Neobaroque

Neobaroque   Reference library

J. Sefamí

The Princeton Encyclopedia of Poetry and Poetics (4 ed.)

Reference type:
Subject Reference
Current Version:
2017

.... A style of poetry common in the late 20th c. in Latin America, in which artifice , figuration , and a consciousness of textuality are highly developed, often with explicit or covert reference to the baroque poetry of the early mod. period. The term neobarroco as applied to Latin Am. lit. was arguably coined by the Brazilian poet Haroldo de Campos ( 1929–2003 ), writing about Umberto Eco’s opera aperta (open work), to refer to the unconventional nature of contemp. writing. As Campos was to insist on several occasions, Latin Am. cultures share a...

Gonzales, Rodolfo ‘Corky’

Gonzales, Rodolfo ‘Corky’ (1928–2005)   Reference library

A. Robert Lee

The Oxford Companion to Modern Poetry (2 ed.)

Reference type:
Subject Reference
Current Version:
2013

...each stage in the Amerindian-Spanish history of los chicanos —through, in turn, Mexican Independence ( 1821 ), the ceding of much of northern Mexico to the United States ( 1848 ), the Mexican revolution ( 1910–20 ), and, finally, the modern ‘border’ Mexico-America of the American south-west. As the persona for his community, Joaquín ends with a near Whitmanesque flourish against poverty and exploitation: ‘La Raza! | Mejicano! | Español! | Latino! | Hispano! | Chicano! | or whatever I call myself, | look the same | I cry | and | sing the same.’ The complete...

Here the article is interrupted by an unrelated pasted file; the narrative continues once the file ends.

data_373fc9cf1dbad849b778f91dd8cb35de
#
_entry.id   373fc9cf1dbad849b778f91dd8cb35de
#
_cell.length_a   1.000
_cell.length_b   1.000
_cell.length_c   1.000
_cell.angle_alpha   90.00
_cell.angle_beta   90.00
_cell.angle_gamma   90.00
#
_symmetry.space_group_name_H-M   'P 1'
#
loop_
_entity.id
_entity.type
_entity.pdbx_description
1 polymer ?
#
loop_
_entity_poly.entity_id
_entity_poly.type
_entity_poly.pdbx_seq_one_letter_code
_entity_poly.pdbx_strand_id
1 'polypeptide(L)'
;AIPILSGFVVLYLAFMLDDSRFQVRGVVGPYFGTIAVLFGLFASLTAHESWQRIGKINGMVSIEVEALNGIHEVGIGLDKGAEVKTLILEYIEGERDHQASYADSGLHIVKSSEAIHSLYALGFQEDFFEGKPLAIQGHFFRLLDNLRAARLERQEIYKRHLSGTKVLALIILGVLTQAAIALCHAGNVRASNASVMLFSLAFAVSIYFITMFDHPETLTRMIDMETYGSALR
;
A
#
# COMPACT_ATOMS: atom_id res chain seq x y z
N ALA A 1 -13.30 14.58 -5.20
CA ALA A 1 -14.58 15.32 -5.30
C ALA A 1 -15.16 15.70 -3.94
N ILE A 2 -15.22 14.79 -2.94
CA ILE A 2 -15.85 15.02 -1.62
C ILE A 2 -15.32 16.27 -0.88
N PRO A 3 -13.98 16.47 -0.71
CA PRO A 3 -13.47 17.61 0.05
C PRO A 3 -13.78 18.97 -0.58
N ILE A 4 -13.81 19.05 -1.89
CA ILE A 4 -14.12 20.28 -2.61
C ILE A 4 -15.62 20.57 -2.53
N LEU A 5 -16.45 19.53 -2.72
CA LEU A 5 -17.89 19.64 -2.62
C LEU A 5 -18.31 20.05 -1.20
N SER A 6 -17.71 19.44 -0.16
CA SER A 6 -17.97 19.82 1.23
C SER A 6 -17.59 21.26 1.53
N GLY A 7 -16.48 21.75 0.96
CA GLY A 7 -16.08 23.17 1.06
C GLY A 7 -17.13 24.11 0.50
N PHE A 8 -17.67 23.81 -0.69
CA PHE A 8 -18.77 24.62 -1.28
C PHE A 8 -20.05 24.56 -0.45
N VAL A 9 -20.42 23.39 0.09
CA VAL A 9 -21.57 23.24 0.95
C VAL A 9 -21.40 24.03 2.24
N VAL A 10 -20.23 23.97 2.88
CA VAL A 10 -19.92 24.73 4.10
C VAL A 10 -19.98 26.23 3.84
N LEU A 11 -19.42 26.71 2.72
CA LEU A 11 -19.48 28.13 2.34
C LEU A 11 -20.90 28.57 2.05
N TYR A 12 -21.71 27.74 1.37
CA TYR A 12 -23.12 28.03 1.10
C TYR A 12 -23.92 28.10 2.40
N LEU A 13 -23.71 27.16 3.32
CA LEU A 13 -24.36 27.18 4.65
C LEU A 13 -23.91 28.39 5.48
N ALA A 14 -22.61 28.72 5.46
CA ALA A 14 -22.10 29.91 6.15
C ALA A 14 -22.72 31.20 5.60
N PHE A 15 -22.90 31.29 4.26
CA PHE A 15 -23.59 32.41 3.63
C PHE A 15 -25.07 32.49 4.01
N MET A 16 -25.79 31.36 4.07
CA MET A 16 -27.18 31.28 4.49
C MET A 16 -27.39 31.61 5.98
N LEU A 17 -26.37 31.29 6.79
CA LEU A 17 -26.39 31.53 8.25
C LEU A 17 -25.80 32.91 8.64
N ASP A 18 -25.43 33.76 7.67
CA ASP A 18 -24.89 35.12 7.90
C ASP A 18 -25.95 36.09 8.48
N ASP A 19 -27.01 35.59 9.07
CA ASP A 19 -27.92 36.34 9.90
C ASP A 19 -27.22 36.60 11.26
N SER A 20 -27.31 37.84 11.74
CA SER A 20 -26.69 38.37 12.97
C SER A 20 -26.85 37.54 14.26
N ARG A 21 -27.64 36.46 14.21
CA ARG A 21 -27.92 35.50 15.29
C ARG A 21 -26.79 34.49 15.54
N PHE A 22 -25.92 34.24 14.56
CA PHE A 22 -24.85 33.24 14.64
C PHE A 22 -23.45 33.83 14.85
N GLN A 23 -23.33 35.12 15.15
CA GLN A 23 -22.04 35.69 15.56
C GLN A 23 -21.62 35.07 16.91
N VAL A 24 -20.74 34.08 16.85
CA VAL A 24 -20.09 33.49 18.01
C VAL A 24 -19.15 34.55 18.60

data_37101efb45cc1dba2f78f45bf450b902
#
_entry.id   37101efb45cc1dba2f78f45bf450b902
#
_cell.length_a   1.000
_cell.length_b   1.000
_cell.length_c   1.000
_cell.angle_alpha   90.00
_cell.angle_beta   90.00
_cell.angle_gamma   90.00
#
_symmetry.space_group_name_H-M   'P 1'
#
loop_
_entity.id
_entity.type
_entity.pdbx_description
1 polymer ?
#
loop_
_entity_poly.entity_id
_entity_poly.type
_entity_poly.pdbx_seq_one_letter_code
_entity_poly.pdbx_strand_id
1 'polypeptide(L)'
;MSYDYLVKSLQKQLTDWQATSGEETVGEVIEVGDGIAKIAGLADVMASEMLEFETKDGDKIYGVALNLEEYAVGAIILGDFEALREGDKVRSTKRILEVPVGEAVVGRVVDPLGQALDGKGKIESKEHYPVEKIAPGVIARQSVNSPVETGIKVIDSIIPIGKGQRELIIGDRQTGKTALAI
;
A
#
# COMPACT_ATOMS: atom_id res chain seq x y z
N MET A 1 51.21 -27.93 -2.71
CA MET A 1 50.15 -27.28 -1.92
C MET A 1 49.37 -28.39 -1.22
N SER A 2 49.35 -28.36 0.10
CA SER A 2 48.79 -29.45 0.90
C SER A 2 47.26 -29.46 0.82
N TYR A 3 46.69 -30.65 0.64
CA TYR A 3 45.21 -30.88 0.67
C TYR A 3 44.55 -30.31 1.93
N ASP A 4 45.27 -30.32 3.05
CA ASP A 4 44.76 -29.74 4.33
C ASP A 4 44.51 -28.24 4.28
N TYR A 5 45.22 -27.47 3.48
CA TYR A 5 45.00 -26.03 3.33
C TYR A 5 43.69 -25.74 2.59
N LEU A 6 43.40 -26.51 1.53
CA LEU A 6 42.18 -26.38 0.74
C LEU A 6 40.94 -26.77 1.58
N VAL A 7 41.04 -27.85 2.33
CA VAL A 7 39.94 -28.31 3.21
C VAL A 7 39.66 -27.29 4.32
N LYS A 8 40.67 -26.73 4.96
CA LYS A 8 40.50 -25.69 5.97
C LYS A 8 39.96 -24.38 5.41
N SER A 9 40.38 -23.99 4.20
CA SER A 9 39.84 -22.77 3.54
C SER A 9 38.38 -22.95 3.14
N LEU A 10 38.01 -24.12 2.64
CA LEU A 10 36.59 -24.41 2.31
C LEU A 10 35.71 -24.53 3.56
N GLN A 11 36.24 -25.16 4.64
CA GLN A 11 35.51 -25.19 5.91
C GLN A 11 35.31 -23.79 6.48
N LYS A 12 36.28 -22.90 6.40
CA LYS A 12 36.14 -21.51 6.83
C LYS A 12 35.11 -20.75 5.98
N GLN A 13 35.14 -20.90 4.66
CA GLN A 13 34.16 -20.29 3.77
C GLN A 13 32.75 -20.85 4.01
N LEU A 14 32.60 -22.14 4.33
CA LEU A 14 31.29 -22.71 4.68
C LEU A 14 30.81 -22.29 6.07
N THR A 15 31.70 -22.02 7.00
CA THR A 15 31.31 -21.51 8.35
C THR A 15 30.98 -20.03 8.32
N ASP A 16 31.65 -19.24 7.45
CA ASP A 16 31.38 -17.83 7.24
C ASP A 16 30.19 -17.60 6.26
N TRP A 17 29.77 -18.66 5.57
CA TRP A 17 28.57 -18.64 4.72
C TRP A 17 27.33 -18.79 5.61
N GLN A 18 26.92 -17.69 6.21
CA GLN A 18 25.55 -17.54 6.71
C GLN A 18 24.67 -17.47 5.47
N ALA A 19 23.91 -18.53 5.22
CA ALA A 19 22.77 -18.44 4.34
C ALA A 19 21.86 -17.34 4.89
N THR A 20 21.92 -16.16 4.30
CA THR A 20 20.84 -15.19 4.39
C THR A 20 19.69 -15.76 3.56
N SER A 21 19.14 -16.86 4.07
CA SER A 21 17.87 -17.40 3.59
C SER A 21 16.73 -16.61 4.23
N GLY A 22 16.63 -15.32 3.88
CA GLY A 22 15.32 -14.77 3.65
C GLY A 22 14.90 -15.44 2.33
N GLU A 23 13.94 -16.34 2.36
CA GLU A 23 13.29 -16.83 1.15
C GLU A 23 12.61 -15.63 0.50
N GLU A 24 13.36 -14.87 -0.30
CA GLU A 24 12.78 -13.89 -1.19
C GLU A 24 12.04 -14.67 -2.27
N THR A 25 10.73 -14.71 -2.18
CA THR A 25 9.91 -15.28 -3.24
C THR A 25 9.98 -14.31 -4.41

New Norse

New Norse   Reference library

S. Lyngstad and D. Krouk

The Princeton Encyclopedia of Poetry and Poetics (4 ed.)

Reference type:
Subject Reference
Current Version:
2017

...from ON. Aasen wanted to give his country a literary lang. less influenced by Danish, and he demonstrated the viability of landsmaal , as it was called at the time, by translating foreign poetry and writing his own literary works of national romanticism in various genres. The first important poet to write in Nynorsk was Aasmund Vinje ( 1818–70 ), who established the combination of cosmopolitan intellectual engagement and regional consciousness that can be seen in many later Nynorsk writers. Around the turn of the 20th c., Arne Garborg ( 1851–1924 ) and ...